A miniature four-channel ionization chamber that was developed at NSLS
Detectors sit at the very end of the intricate systems that constitute light sources like NSLS and NSLS-II. Because detectors are where the science gets done, detector research and development can enable new science.
For the user community, NSLS-II will offer a significantly higher degree of coherence in its beams than most other synchrotrons, so imaging techniques that take advantage of that superiority are at the forefront of detector R&D.
The CHX beamline, one of six project beamlines being built for NSLS-II, uses photon correlation spectroscopy. The goal is to detect the arrival time of photons with the highest possible resolution over the largest possible area. Current detectors allow a time resolution in the millisecond range and require the full detector area to be read out with millisecond frame rate. The detector being developed will provide a time resolution of 10 microseconds in the first generation and around 10 nanoseconds in the next. DOE is funding this effort, which is a collaboration involving Brookhaven, Fermilab, and AGH University of Science and Technology in Poland.
Another project beamline at NSLS-II, XPD, will enable diffraction using x-rays in the 50-100 keV range. At these energies, silicon becomes very transparent, so any silicon-based detector will be extremely inefficient. Work has begun on a technology based on germanium, which is much more highly absorbing in this energy range. Although this is extremely challenging, success will enable a range of new detectors and a new generation of experiments making use of high-energy x-rays.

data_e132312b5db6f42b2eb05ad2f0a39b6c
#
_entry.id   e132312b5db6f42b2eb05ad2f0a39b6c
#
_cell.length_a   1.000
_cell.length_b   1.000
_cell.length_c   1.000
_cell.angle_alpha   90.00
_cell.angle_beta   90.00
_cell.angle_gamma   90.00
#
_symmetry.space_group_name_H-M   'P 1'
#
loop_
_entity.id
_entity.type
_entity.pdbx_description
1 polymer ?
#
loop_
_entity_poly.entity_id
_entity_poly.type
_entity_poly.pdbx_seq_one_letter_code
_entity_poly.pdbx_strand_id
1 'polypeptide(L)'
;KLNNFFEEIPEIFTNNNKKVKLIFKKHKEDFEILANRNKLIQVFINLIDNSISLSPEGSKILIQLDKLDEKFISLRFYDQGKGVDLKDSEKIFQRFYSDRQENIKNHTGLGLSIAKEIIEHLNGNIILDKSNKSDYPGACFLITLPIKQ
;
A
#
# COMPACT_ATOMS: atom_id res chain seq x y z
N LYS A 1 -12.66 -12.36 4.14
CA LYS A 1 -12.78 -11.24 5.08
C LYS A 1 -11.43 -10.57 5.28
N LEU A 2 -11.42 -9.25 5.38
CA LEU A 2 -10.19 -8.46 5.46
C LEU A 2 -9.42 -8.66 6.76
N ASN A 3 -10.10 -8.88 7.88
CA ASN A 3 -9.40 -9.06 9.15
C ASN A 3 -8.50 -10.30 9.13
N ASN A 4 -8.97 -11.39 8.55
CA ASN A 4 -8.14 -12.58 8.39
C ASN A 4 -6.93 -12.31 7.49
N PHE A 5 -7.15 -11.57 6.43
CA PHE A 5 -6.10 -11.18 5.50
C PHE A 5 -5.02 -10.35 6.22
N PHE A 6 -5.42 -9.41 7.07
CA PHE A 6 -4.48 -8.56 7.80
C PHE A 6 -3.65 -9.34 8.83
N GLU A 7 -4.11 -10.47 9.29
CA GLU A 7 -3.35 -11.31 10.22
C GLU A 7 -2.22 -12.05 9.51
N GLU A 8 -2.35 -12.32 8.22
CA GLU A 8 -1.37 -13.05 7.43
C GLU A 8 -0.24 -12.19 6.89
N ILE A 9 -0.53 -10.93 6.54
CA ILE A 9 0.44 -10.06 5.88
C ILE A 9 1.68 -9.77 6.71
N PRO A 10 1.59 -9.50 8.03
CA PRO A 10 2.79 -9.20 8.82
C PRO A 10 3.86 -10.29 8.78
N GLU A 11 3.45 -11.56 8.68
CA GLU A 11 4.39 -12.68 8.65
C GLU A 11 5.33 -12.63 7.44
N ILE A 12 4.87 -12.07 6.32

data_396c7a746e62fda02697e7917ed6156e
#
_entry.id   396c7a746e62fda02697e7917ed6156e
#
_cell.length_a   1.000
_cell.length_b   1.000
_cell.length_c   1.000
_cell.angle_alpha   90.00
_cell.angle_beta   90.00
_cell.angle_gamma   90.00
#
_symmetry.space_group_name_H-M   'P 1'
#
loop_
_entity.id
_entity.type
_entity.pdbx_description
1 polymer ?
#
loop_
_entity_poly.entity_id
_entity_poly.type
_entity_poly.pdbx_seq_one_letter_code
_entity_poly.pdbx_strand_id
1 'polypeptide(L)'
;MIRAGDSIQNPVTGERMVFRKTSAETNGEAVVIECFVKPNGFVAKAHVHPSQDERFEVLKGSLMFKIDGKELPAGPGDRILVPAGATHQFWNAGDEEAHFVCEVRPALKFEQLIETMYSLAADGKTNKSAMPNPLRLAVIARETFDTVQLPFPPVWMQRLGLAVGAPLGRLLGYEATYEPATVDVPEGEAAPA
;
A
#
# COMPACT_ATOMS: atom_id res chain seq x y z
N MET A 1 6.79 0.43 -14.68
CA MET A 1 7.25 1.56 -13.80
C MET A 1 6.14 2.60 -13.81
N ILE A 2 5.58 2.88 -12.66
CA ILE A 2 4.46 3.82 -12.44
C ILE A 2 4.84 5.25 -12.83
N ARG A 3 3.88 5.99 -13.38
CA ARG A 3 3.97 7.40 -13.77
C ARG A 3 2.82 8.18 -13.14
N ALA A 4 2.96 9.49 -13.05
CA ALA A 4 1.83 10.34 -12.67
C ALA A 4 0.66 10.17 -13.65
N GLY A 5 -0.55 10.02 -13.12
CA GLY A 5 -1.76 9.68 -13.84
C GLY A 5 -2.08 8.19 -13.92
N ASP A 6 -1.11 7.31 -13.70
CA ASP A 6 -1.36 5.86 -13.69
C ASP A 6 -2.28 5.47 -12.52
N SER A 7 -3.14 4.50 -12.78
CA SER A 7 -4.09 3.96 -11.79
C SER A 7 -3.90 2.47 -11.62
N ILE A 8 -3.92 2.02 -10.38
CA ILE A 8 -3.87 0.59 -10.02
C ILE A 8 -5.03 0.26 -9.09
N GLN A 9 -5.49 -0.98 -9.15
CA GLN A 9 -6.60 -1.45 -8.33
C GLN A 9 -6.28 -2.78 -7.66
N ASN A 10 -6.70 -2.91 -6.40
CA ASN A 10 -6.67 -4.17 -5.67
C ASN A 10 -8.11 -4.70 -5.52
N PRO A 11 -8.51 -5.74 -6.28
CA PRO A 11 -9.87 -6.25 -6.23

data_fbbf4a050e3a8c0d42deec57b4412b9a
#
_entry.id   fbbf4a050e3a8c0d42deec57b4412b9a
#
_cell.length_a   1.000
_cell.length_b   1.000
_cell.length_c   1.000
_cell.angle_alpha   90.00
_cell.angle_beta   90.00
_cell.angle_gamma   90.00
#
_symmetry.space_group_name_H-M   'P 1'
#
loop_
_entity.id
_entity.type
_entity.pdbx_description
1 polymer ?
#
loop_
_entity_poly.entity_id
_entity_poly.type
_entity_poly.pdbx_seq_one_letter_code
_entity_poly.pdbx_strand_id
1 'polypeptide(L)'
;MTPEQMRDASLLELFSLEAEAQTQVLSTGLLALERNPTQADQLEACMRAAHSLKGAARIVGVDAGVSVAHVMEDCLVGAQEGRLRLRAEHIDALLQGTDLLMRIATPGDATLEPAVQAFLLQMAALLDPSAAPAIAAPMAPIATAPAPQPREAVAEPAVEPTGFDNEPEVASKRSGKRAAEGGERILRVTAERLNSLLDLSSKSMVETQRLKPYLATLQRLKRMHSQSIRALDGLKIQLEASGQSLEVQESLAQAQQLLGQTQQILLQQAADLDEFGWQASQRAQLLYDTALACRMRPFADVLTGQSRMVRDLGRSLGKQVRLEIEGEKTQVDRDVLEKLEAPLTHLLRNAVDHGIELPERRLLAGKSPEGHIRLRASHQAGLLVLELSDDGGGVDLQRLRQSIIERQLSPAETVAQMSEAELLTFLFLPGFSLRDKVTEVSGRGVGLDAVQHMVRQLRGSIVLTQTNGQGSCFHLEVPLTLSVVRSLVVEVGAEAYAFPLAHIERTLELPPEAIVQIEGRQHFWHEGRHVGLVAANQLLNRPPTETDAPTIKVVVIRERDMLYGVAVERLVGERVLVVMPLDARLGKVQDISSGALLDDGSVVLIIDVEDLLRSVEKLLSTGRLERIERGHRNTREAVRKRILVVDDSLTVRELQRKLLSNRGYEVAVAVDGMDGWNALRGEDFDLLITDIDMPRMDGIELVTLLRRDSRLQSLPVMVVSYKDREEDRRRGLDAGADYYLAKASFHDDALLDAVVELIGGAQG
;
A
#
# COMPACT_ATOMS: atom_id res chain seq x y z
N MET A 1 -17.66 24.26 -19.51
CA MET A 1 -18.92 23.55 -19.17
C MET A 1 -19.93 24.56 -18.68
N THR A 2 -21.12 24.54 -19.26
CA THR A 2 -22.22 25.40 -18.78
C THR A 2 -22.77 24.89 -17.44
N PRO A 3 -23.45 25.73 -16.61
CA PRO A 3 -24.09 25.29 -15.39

Detector R&D can also help NSLS users to do better experiments. One user from the National Institute of Standards and Technology presented a challenge: Measure samples simultaneously using a technique known as EXAFS. The solution: A miniature four-channel ionization chamber was developed, providing an excellent way to do comparative experiments. A bonus: These devices have also proved useful at the Advanced Photon Source at Argonne National Laboratory.